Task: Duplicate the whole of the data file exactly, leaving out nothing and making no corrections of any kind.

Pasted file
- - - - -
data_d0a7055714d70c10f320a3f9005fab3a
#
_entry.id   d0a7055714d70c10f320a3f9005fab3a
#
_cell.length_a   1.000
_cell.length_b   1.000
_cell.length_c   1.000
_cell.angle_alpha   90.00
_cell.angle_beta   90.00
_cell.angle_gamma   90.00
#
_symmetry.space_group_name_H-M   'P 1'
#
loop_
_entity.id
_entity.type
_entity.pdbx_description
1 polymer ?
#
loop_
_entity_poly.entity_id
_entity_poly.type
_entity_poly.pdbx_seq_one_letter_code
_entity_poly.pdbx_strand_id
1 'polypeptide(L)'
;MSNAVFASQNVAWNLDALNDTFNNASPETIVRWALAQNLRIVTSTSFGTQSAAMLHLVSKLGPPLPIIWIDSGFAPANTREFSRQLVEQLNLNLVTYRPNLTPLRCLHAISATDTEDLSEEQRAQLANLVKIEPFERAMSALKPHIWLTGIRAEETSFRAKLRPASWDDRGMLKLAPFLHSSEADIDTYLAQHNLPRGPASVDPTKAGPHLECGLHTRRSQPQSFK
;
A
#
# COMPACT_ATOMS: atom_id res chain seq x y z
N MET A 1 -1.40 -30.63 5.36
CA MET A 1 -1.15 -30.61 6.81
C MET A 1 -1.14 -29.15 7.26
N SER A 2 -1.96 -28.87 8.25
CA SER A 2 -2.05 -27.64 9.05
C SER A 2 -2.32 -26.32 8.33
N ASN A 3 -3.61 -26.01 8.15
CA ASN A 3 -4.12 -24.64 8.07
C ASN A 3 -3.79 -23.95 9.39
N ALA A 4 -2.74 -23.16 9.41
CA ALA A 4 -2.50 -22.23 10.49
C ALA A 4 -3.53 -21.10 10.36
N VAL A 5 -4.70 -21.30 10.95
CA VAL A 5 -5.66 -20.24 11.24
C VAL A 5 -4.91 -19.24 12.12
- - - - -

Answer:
data_d0a7055714d70c10f320a3f9005fab3a
#
_entry.id   d0a7055714d70c10f320a3f9005fab3a
#
_cell.length_a   1.000
_cell.length_b   1.000
_cell.length_c   1.000
_cell.angle_alpha   90.00
_cell.angle_beta   90.00
_cell.angle_gamma   90.00
#
_symmetry.space_group_name_H-M   'P 1'
#
loop_
_entity.id
_entity.type
_entity.pdbx_description
1 polymer ?
#
loop_
_entity_poly.entity_id
_entity_poly.type
_entity_poly.pdbx_seq_one_letter_code
_entity_poly.pdbx_strand_id
1 'polypeptide(L)'
;MSNAVFASQNVAWNLDALNDTFNNASPETIVRWALAQNLRIVTSTSFGTQSAAMLHLVSKLGPPLPIIWIDSGFAPANTREFSRQLVEQLNLNLVTYRPNLTPLRCLHAISATDTEDLSEEQRAQLANLVKIEPFERAMSALKPHIWLTGIRAEETSFRAKLRPASWDDRGMLKLAPFLHSSEADIDTYLAQHNLPRGPASVDPTKAGPHLECGLHTRRSQPQSFK
;
A
#
# COMPACT_ATOMS: atom_id res chain seq x y z
N MET A 1 -1.40 -30.63 5.36
CA MET A 1 -1.15 -30.61 6.81
C MET A 1 -1.14 -29.15 7.26
N SER A 2 -1.96 -28.87 8.25
CA SER A 2 -2.05 -27.64 9.05
C SER A 2 -2.32 -26.32 8.33
N ASN A 3 -3.61 -26.01 8.15
CA ASN A 3 -4.12 -24.64 8.07
C ASN A 3 -3.79 -23.95 9.39
N ALA A 4 -2.74 -23.16 9.41
CA ALA A 4 -2.50 -22.23 10.49
C ALA A 4 -3.53 -21.10 10.36
N VAL A 5 -4.70 -21.30 10.95
CA VAL A 5 -5.66 -20.24 11.24
C VAL A 5 -4.91 -19.24 12.12